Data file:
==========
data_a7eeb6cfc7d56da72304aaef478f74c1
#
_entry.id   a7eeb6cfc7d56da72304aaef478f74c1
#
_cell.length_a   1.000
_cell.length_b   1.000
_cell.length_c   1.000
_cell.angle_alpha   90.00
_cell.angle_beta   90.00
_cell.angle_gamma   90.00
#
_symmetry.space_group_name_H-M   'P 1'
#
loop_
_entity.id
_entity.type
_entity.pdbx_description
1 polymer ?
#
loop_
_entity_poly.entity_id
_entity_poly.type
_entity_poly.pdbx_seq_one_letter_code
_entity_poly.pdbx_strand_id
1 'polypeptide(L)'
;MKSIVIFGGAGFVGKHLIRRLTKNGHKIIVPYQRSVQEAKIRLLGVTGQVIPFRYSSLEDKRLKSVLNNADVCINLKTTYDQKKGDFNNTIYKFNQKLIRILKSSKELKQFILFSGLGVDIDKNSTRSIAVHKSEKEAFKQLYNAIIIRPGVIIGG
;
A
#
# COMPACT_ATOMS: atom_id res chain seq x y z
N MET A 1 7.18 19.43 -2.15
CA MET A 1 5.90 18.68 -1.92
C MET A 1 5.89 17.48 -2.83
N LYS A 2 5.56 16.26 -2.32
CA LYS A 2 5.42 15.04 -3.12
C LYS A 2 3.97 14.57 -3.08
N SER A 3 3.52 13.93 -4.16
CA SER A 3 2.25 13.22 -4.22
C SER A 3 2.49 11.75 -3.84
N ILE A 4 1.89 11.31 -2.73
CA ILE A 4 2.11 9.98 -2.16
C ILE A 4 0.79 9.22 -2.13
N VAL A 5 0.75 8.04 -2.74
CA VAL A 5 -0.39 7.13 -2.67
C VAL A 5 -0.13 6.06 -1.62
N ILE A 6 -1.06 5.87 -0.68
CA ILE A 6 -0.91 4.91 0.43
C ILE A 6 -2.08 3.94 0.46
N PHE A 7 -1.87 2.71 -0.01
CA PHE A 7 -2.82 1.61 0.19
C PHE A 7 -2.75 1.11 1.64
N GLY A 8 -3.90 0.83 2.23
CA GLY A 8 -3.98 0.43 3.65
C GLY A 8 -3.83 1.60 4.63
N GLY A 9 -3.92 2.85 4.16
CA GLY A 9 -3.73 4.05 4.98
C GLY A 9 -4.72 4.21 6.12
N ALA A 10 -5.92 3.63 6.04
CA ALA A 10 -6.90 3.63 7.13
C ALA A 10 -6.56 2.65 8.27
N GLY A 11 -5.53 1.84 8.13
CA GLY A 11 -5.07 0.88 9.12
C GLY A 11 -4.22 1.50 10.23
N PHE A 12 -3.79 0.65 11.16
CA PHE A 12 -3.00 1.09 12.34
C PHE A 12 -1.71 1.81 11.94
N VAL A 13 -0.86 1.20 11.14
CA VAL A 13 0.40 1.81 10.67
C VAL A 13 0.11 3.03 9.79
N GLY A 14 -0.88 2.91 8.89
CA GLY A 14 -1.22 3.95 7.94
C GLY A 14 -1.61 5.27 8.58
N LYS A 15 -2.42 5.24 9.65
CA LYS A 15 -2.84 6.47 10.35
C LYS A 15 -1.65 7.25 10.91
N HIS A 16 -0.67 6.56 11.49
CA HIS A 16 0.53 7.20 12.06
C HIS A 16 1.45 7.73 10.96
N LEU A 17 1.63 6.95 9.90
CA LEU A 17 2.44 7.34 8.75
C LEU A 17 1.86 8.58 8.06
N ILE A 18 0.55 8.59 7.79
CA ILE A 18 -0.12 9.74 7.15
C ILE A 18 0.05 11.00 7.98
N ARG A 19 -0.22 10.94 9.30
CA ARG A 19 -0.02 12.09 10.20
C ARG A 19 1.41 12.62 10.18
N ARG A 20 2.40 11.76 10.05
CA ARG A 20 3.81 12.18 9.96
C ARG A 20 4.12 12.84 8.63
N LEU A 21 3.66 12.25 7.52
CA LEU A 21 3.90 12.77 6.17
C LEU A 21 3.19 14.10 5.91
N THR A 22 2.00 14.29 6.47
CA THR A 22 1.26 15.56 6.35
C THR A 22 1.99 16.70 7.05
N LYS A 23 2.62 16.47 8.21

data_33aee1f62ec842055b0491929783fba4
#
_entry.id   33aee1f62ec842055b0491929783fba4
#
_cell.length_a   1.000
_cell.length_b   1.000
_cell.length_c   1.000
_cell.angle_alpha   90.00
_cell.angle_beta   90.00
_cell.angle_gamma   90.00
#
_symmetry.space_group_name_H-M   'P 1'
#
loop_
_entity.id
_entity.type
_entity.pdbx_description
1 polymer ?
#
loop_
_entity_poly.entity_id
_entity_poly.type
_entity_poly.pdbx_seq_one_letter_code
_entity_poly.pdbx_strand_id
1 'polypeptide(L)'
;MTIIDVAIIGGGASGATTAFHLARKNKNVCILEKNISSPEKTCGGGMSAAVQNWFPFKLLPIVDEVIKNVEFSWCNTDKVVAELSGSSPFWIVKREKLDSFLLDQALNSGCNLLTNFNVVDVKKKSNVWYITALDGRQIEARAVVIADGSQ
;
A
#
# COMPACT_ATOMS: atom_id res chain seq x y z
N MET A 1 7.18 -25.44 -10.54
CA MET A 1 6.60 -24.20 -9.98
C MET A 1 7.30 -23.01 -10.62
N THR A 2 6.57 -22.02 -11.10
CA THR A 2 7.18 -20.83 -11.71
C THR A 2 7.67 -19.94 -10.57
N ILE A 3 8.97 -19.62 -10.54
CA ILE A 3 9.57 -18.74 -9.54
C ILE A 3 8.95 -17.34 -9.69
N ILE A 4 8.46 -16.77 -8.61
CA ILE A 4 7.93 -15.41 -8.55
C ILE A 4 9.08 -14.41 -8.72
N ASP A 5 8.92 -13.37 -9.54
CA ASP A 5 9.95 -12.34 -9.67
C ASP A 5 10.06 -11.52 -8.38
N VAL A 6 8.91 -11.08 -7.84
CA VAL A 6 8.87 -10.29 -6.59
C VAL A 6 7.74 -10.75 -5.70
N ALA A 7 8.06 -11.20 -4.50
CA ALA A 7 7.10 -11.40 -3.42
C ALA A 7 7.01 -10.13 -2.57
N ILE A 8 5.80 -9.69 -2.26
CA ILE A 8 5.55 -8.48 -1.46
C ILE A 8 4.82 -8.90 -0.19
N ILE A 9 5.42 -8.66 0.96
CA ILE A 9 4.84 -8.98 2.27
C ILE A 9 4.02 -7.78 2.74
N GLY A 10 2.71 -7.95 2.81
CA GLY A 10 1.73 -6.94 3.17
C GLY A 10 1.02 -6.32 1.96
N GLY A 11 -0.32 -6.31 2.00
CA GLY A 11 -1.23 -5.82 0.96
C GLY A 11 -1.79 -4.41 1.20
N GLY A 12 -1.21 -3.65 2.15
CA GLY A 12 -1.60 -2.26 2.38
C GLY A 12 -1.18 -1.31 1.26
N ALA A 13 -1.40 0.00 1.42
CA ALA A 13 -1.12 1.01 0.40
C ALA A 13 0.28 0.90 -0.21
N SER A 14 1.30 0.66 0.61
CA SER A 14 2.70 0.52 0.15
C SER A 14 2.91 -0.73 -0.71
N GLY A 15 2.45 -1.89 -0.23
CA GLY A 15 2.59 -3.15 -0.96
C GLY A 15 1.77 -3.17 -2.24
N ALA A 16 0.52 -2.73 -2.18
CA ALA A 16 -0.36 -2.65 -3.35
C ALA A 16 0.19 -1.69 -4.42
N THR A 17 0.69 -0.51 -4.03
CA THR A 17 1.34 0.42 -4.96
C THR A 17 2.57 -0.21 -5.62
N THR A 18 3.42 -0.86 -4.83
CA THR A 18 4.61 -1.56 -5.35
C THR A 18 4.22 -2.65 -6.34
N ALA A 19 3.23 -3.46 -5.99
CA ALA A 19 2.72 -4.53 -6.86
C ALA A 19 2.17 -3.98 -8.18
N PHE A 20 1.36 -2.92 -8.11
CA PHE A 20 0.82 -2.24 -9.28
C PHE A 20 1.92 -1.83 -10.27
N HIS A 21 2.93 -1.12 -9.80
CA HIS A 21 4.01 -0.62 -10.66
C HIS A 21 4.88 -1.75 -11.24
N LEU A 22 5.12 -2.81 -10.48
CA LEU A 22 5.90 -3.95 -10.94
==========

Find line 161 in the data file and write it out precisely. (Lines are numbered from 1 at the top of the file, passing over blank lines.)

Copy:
N GLY A 12 -1.21 -3.65 2.15